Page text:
As part of the Autumn Statement 2015 it was announced that from 1 April 2016, higher rates of Stamp Duty Land Tax (SDLT) will apply to purchases of additional residential properties, such as second homes and buy-to-let properties. The higher rates will be 3% above the current SDLT rates and will apply to purchases of additional residential properties in England, Wales and Northern Ireland.  Purchasers will now have 36 months rather than the originally proposed 18 months to either claim a refund from the higher rates or before the higher rates will apply, in the event that there is a period of overlap or a gap in ownership of a main residence. However, there will be no exemption from the higher rates for significant investors, and the higher rates will apply equally to purchases by individuals and corporate investors

Employment Taxes

National Minimum Wage

The main rate of the NMW, which applies for workers aged between 21 and 24, will be set at £6.95 from October 2016.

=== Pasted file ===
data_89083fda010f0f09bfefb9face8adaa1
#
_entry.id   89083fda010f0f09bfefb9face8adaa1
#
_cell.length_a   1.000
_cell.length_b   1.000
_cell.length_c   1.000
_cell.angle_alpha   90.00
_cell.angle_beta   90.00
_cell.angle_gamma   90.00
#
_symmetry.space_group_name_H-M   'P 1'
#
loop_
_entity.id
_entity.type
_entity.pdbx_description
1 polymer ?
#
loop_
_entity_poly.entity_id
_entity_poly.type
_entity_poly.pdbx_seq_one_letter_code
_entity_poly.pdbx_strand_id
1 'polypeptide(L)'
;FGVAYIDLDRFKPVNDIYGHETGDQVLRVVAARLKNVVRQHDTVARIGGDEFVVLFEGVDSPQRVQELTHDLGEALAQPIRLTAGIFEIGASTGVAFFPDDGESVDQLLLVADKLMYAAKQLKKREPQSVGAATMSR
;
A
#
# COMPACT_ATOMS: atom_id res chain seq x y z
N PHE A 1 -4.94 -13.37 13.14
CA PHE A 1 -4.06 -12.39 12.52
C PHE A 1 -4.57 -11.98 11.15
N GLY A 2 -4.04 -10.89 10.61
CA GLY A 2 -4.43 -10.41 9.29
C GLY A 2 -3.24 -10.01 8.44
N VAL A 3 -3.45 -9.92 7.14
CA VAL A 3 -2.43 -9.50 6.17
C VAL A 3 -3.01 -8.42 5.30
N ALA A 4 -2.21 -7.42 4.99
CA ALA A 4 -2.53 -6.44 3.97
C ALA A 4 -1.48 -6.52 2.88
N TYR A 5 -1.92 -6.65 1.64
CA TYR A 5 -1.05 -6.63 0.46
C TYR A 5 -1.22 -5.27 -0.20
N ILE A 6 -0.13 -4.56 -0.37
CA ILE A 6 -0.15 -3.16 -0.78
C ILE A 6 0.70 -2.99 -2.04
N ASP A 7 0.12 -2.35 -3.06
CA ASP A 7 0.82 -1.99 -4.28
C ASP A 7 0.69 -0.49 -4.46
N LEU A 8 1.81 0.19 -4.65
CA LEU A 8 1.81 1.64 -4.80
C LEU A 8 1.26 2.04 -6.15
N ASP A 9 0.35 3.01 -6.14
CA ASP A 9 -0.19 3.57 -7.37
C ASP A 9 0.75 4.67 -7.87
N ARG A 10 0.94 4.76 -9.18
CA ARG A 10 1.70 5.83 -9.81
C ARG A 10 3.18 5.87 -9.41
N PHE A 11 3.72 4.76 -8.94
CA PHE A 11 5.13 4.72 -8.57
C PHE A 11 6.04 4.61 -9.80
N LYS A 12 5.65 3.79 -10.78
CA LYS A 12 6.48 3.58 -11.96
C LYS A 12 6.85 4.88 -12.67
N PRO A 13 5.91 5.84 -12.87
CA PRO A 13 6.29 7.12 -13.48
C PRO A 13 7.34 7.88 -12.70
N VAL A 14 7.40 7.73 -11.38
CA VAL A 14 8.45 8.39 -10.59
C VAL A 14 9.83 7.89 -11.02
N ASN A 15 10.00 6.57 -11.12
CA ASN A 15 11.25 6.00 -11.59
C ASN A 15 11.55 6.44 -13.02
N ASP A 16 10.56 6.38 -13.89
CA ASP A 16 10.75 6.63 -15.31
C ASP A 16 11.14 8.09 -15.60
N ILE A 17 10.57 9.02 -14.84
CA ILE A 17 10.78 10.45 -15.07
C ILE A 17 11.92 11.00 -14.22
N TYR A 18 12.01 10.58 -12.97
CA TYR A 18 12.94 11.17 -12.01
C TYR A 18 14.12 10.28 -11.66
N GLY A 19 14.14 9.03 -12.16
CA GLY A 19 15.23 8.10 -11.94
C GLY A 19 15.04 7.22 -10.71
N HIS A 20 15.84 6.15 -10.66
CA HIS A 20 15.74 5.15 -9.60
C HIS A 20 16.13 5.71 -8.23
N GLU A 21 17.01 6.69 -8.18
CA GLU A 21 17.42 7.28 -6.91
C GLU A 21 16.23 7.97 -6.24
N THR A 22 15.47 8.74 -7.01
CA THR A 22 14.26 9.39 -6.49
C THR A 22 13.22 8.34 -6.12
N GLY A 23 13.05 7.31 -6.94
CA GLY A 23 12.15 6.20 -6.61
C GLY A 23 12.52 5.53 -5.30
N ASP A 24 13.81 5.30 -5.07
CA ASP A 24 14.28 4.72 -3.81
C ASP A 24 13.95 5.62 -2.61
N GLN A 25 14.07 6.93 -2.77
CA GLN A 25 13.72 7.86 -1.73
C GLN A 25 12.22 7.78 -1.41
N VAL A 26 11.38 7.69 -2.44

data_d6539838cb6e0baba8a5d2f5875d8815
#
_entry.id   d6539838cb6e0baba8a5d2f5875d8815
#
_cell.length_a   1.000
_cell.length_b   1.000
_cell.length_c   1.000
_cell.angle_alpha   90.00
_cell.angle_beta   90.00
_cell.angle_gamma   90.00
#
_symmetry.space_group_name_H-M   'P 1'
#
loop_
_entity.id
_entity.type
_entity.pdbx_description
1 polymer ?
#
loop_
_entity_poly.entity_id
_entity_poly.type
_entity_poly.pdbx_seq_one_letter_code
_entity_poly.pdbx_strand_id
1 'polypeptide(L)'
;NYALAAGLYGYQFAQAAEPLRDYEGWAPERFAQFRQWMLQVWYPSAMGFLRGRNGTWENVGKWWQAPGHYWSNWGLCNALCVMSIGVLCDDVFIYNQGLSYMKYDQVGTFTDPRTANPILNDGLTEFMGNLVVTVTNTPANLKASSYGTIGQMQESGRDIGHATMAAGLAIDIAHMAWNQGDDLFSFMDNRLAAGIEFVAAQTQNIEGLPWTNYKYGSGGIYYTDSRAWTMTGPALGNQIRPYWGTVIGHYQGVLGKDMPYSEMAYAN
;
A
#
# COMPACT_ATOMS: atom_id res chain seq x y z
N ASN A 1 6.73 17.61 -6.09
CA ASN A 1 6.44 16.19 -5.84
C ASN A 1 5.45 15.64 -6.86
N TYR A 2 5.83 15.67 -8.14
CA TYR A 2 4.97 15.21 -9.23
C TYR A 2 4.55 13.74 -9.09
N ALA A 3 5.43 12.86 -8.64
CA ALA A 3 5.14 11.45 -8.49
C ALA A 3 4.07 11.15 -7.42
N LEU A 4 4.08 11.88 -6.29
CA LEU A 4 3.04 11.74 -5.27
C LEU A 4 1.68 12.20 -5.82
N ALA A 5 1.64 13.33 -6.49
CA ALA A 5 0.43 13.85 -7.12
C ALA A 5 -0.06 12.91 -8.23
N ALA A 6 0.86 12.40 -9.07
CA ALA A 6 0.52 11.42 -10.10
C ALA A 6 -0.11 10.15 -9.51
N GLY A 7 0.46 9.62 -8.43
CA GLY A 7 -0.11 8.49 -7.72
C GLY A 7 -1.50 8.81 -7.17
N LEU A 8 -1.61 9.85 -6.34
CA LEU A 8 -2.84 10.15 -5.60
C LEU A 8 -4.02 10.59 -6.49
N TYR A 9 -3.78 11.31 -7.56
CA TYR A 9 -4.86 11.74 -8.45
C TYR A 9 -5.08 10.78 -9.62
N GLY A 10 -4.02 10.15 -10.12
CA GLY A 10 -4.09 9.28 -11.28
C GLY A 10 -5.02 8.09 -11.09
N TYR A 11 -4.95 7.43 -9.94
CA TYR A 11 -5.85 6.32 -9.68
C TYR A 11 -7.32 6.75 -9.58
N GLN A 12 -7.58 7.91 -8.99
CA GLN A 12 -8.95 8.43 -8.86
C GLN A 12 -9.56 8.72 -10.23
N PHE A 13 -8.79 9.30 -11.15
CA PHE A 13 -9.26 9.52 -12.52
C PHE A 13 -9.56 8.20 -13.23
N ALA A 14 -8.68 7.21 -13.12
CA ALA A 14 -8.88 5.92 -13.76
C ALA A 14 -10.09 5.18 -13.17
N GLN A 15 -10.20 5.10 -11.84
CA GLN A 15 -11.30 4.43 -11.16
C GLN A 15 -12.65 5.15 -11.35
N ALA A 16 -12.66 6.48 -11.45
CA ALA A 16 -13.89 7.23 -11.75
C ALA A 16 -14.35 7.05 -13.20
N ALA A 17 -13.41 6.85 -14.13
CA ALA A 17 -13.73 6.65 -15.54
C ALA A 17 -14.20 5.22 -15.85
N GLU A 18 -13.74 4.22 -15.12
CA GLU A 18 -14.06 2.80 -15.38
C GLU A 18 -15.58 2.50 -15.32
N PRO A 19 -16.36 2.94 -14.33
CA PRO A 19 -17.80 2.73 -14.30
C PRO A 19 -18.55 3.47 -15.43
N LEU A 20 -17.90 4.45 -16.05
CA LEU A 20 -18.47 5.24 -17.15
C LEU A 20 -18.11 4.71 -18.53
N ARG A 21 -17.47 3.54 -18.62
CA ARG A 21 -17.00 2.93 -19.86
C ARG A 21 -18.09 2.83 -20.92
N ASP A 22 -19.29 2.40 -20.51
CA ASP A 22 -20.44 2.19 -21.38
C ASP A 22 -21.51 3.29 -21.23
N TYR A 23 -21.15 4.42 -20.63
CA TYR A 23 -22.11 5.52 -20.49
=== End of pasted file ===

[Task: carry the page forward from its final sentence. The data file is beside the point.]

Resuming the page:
Salary sacrifice

Salary sacrifice arrangements enable employees to give up salary in return for benefits in kind. The government is concerned about the growth of salary sacrifice schemes and clearance requests for salary sacrifice arrangements from employers to HMRC have increased by over 30% since 2010. The government is therefore considering limiting the range of benefits that attract income tax and NICs advantages when they are provided as part of salary sacrifice schemes. However, the government’s intention is that pension saving, childcare and health-related benefits such as Cycle to Work should continue to benefit from income tax and NICs relief when provided through salary sacrifice arrangements.

Off-Payroll Engagement in the Public Sector